The air temp was in the 70’s and the water in the Indian River was in the 60’s. It was a windy day, so not good for fishing, but we took the boat out for a quick trip.
We stopped at our first spot (second stop link below) and I got out and walked on the mud flats and in some shallow water looking for wildlife. I’ll call this place the Tributary. Water was rushing out fast on the outgoing tide.
We have stopped at this little sandy area many times, but the last time we were here I met my first spider crab. Today it was very quiet and mostly free of living things. Even people / boaters were scarce on this windy day. The usually scurrying crabs were nowhere to be seen and the shells were sparse. I decided to photograph the beautiful mangroves and their crazy roots.
One thing that struck me was the lack of hermit crabs. There were none that I saw! Usually it is all I see, but today I saw no big shells and no scurrying hermits. I did see a few shells that seemed to be empty, but they may have had hermit crabs.
It reminds me that I have a lot to learn about my local environment.
And then I found an egg casing called a sand collar.
Moon Snails Make Sand Collar Egg Casings
I honestly was not sure what this was, but there were two of these things, so I suspected it was some sort of seashell / sea snail related thing that had to do with eggs. To touch this, you would think it was some discarded piece of trash because it feels like rubber. It is the egg casing of a moon snail (which I usually label a “shark’s eye“).
That collar I am holding is made up of eggs and sand. I didn’t know this when I picked it up, but wanted a photo to identify it on my blog. I had no idea I was holding hundreds of babies! I put it back, and then found another sand collar (link to Wikipedia) nearby to photograph under the water.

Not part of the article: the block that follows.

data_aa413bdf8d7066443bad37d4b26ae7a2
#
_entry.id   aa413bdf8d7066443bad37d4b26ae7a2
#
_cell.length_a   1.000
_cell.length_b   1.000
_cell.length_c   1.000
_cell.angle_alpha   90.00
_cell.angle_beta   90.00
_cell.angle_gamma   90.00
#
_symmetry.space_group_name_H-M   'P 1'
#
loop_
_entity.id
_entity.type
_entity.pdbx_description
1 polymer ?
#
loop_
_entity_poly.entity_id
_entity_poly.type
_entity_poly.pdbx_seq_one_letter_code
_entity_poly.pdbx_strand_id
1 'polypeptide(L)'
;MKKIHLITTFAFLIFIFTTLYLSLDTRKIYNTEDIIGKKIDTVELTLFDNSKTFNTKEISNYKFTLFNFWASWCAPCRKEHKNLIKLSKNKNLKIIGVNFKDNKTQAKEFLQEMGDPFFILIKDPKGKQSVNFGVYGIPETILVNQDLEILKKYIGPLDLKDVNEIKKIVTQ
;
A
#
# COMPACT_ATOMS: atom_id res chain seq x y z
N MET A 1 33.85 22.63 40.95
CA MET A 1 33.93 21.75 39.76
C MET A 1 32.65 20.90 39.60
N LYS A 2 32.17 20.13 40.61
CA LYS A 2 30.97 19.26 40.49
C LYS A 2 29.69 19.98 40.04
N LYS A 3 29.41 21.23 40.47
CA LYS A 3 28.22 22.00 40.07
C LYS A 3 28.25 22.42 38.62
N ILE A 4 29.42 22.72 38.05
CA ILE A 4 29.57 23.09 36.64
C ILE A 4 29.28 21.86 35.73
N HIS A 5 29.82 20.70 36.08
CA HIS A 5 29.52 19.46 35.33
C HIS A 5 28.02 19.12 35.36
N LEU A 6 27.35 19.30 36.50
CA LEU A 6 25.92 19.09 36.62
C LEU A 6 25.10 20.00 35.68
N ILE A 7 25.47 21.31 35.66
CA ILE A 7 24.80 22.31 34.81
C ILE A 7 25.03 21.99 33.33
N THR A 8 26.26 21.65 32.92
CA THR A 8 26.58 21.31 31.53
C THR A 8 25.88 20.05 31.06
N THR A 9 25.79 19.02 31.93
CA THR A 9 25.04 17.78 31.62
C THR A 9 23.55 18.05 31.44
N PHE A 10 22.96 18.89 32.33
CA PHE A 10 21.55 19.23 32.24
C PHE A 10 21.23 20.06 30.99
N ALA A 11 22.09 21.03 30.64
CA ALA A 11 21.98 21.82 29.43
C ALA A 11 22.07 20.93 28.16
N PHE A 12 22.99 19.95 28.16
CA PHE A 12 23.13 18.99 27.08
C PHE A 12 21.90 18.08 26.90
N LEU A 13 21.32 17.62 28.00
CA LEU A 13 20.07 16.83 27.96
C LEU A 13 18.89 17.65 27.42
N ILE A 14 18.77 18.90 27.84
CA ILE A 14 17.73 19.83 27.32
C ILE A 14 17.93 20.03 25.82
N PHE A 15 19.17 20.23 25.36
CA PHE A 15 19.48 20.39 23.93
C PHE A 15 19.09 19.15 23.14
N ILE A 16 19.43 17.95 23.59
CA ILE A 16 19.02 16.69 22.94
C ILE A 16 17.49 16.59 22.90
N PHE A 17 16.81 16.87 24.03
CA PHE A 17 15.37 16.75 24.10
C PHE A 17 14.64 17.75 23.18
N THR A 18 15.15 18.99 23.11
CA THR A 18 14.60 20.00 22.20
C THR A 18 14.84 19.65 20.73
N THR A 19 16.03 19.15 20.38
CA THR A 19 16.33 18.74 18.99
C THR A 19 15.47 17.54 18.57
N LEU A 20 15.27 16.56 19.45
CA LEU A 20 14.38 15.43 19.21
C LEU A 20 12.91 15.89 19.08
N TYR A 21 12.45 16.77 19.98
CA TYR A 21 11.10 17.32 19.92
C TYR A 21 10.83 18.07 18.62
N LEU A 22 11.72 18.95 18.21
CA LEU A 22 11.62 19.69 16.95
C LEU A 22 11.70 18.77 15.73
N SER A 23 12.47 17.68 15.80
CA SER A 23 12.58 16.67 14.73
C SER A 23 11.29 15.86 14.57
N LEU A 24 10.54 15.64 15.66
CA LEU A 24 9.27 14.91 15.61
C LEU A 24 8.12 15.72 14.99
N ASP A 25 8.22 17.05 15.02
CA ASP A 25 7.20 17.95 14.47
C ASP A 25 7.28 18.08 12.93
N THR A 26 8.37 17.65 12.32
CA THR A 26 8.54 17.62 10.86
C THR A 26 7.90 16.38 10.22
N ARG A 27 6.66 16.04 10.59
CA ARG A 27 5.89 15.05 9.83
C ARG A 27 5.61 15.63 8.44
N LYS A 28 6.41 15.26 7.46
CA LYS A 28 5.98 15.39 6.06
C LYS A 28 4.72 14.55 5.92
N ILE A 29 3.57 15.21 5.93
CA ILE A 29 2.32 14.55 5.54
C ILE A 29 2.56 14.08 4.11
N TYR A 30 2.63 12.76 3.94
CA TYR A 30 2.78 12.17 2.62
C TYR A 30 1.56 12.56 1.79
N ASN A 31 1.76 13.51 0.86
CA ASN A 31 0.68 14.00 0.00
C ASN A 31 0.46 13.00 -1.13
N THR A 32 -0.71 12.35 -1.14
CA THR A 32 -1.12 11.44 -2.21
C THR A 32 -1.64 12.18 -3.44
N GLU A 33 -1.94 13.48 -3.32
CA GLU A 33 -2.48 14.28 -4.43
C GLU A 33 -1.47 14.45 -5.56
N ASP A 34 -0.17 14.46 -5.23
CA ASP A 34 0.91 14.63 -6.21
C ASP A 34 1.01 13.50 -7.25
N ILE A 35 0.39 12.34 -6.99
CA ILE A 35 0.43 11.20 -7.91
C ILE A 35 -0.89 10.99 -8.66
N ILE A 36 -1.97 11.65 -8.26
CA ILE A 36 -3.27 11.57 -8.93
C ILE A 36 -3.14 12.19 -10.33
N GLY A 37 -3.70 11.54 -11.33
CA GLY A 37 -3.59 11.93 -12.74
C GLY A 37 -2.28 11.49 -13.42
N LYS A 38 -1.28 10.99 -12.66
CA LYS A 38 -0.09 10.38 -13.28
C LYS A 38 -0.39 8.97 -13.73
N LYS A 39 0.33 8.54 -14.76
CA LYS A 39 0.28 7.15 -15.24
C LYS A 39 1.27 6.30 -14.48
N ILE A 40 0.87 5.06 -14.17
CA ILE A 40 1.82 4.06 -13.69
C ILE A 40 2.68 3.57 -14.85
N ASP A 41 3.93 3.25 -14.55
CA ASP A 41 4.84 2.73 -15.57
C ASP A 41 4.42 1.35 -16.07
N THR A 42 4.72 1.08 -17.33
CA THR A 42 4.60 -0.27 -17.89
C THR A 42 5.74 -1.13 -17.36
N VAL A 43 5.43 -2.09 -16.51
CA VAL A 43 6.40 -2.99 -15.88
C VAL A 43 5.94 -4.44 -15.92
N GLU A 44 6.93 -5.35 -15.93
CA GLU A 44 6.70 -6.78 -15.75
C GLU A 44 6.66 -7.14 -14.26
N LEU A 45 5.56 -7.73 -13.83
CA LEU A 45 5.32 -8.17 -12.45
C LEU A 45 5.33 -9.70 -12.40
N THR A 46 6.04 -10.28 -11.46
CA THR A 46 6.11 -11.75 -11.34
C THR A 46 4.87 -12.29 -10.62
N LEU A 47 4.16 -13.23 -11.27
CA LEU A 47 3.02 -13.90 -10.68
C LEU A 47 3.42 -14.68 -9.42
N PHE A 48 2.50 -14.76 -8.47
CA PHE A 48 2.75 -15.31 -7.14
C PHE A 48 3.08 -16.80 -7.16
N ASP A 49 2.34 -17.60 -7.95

The sand collar egg case is laid in such a way so it will stay upright and in place. I wish I had not picked up that first case, but I honestly did not remember what it could be. I should have left it and taken a photo, like I did with the second one. Photography was tough because of the wind and rippling water.
The Only Shells I Found Here
As I have mentioned the area was quite different from what I find in summer. There were barely any shells at all of any kind. I took photos of the few shells I did come across. The photo titles are at the bottom of each picture.
3 thoughts on “January Boating Along The Indian River Estuary – First Stop”
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Is the water tidal there? The Mangrove roots were pretty good. I am assuming that the water was at low tide? Is this fresh or salt water – pr both here? I had never come across sand collars before. Very interesting.
It was low tide, or nearly completely low. Because the opening to the ocean is far off, the tide can continue to flow outward for a long time so high and low tide times vary along the river. The roots of the mangroves always show somewhat, even at high tide, and the water is salt. If my memory had served me better I would have known what that sand collar was…! I wonder how many people come across them and have no idea, thinking they are some rubber type trash.